Godox KNOWLED F200Bi – $639
Sometimes, the usual style of LED light isn’t what you need for lighting up your scene. Sometimes, you need a big panel. Perhaps you need to simulate the look of a window in a studio where non exist. The Godox KNOWLED F200Bi is one such panel. With a white balance range of 2700-8500K, you can recreate the look of just about any time of day with high colour accuracy.
Aputure INFINIBAR – $299
The Aputure INFINIBAR fills a unique niche in lighting. As the name suggests, it’s a bar lights. It’s a full RGB LED light, but it’s also addressable. This means you can have different parts of the lights in different colours. So, if you want to simulate the look of something like a computer monitor, TV screen or even use them in-shot as an array of different colours, it’s easy enough to do. You can even animate the lighting effects. They’re also available in 1ft, 2ft and 4ft sizes.
Nanlite Forza 60 II – $289
The Nanlite Forza 60 II is the baby of Nanlite’s updated Forza II product line. It goes all the way up to 500W offering a growing ecosystem. You’re able to start off small with a 60 or two and then expand your system as your needs grow. All models are available in either daylight-only or bi-colour flavours, offering a wide range of possibilities for your lighting future. They also all offer very high colour accuracy and remote control right from your smartphone.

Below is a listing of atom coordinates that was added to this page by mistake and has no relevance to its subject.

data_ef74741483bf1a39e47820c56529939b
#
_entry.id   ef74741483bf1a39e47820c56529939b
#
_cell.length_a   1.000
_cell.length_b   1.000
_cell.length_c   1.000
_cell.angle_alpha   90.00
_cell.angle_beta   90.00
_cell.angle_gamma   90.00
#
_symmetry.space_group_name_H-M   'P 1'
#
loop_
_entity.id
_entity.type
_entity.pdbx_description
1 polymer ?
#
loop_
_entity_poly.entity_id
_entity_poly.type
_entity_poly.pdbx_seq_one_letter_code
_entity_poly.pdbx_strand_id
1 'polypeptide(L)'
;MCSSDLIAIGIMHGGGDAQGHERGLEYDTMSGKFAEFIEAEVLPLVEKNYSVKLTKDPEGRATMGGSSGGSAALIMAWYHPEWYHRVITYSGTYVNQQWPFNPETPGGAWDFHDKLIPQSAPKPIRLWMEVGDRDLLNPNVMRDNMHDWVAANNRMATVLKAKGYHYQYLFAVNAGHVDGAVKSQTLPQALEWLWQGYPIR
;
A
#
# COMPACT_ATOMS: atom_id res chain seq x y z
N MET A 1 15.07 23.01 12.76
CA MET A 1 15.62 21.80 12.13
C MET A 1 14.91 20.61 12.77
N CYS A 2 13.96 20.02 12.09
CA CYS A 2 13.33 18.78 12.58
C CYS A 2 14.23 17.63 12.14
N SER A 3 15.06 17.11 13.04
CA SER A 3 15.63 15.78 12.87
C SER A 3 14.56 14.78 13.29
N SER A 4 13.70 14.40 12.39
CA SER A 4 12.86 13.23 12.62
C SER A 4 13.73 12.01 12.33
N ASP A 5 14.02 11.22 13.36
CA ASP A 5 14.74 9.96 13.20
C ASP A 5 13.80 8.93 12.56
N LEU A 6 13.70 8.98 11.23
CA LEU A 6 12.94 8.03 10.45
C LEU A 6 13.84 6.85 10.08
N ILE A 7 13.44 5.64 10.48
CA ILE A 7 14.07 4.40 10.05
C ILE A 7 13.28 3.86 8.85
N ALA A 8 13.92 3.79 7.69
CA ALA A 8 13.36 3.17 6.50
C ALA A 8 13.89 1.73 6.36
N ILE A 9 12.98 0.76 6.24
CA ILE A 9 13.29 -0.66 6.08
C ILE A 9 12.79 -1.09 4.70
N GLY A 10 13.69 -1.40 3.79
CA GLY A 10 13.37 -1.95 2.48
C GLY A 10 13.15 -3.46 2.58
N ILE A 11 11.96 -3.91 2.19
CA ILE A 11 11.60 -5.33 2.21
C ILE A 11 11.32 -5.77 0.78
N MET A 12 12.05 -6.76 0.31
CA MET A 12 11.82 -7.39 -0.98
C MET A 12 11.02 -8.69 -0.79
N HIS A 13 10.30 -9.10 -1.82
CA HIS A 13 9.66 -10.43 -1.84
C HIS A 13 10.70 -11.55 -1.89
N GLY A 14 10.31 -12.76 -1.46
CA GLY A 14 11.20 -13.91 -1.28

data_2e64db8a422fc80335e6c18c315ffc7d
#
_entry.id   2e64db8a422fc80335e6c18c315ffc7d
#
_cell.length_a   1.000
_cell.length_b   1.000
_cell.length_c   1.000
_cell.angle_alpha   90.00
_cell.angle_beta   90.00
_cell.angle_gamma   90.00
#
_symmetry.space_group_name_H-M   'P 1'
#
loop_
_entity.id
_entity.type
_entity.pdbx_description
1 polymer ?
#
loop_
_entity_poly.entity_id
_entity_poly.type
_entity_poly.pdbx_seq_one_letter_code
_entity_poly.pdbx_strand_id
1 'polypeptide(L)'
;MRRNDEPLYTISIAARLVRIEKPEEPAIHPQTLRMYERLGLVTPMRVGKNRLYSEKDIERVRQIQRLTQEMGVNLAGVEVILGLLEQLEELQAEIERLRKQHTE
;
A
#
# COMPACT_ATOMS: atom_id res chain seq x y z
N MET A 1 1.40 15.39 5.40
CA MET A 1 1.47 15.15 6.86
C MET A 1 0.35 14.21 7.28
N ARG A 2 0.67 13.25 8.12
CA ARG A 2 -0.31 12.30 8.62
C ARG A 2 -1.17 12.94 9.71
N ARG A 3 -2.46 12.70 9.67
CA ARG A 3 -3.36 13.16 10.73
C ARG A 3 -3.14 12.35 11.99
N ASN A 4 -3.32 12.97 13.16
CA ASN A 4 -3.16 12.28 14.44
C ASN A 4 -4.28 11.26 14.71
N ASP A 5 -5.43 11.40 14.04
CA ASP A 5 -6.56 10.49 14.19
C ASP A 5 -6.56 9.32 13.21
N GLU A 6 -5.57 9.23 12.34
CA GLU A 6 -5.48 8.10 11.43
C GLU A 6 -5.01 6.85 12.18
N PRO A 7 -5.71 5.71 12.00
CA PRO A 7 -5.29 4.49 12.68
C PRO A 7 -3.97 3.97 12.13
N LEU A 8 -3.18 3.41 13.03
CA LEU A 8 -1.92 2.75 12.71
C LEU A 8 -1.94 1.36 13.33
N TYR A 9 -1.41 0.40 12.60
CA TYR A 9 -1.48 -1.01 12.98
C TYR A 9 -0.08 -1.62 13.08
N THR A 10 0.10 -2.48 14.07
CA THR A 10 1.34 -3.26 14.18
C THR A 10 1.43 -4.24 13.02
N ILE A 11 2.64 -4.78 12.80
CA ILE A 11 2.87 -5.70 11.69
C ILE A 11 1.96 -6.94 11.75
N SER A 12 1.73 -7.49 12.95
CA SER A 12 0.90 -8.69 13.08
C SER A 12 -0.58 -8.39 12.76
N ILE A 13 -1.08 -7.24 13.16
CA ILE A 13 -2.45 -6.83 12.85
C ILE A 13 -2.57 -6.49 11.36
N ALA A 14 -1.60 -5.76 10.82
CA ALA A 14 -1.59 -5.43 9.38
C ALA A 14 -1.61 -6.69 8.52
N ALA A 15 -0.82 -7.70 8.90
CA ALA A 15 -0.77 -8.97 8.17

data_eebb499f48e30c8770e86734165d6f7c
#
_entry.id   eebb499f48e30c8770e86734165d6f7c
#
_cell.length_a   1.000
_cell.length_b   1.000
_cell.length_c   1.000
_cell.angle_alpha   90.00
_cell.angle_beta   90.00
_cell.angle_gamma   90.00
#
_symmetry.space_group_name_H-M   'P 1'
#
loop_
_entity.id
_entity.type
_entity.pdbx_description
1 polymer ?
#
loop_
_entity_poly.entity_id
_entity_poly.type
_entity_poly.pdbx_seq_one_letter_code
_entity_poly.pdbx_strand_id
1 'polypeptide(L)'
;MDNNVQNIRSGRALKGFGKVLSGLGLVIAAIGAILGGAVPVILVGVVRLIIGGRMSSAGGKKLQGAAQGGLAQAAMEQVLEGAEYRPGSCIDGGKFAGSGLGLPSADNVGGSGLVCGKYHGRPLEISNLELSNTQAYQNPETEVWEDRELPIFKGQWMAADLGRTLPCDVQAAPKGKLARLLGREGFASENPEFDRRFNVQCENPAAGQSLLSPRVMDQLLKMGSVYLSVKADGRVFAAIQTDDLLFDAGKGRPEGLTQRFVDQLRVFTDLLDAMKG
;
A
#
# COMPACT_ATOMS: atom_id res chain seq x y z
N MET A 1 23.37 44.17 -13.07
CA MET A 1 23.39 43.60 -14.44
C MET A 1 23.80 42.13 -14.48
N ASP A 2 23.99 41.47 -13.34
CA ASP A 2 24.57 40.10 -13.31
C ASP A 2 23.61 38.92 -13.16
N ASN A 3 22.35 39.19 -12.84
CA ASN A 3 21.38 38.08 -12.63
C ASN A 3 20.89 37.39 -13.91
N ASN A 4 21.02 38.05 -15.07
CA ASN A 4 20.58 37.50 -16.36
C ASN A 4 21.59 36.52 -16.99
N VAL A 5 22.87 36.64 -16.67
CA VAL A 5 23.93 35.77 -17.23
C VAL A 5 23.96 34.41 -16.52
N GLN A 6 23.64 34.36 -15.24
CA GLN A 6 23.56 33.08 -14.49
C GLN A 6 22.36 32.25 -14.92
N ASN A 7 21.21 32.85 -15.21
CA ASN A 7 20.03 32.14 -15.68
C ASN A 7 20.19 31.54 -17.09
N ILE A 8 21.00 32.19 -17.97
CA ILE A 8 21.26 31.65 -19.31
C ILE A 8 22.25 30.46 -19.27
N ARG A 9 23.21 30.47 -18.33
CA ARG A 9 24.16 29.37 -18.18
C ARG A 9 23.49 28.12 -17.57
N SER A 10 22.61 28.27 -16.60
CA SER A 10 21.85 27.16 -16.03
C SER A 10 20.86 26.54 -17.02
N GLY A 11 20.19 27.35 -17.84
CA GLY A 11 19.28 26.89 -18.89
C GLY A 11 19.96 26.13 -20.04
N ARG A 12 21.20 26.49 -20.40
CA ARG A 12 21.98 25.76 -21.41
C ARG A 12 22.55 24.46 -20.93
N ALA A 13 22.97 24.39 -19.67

Godox AD200 Pro – $349
The Godox AD200 Pro isn’t a new light but it remains one of the most popular flashes on the market for photographers. It’s battery-powered compact form factor offers a very bright output, with multiple interchangeable heads for different uses, including a projector, a ring flash head and a recently released tube light. Many photographers end up having a small stack of these in their bags, and you can even double them up to make a 400Ws strobe with the AD-B1 dual head. A great light for beginners and more advanced users.
So, this is our lighting list for this year. There have been some great new lighting releases in 2023. At least when it comes to LEDs, even if a little light on flash. We’ve also seen some older models holding out to beat the newcomers. What’s been your favourite light in 2023?
Were this year’s lighting announcements all that you hoped they’d be? Will you be treating yourself or a loved one to something from this list? What are you hoping for in 2024?
We’ve already released our camera and lens gift guides, so be sure to check them out. Also, keep an eye out for upcoming guides coming over the next couple of days covering tripods, sliders & gimbals, as well as gadgets and accessories!
John Aldred is a photographer with over 20 years of experience in the portrait and commercial worlds. He is based in Scotland and has been an early adopter – and occasional beta tester – of almost every digital imaging technology in that time. As well as his creative visual work, John uses 3D printing, electronics and programming to create his own photography and filmmaking tools and consults for a number of brands across the industry.